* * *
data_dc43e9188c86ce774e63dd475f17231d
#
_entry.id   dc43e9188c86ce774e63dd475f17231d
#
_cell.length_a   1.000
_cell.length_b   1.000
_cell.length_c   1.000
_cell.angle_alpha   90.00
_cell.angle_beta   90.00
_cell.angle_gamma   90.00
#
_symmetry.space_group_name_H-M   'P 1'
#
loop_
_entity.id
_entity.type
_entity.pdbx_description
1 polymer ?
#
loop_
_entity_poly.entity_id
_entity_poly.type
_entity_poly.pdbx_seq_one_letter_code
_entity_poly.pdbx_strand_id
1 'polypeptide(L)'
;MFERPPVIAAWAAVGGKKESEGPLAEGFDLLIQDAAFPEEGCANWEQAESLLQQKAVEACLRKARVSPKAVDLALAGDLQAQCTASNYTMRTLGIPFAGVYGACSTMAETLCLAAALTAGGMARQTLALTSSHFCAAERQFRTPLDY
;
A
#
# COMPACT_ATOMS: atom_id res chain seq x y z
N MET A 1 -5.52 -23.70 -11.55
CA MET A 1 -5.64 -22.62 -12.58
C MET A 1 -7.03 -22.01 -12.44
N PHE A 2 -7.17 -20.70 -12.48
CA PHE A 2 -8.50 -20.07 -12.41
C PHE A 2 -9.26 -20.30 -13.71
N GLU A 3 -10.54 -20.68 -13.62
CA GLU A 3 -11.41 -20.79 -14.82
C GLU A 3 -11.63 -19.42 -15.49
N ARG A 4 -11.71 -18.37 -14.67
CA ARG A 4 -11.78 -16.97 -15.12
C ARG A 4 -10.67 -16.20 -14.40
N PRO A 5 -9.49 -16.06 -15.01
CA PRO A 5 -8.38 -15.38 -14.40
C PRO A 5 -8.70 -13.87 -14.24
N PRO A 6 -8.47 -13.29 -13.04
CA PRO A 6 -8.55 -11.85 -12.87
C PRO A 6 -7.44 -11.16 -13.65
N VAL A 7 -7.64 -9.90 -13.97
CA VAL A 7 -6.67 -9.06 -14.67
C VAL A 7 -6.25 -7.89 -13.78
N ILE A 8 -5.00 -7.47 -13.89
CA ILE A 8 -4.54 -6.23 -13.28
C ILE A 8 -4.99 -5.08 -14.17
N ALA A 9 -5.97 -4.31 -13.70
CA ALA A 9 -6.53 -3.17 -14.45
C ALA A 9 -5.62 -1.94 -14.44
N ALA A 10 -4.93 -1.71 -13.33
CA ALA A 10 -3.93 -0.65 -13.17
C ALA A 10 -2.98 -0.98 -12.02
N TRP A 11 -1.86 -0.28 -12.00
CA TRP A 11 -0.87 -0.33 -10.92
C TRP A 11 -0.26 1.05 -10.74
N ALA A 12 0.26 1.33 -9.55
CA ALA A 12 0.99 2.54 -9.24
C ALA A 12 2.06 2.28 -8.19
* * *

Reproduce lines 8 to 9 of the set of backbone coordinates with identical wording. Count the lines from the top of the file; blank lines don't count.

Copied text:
_cell.angle_alpha   90.00
_cell.angle_beta   90.00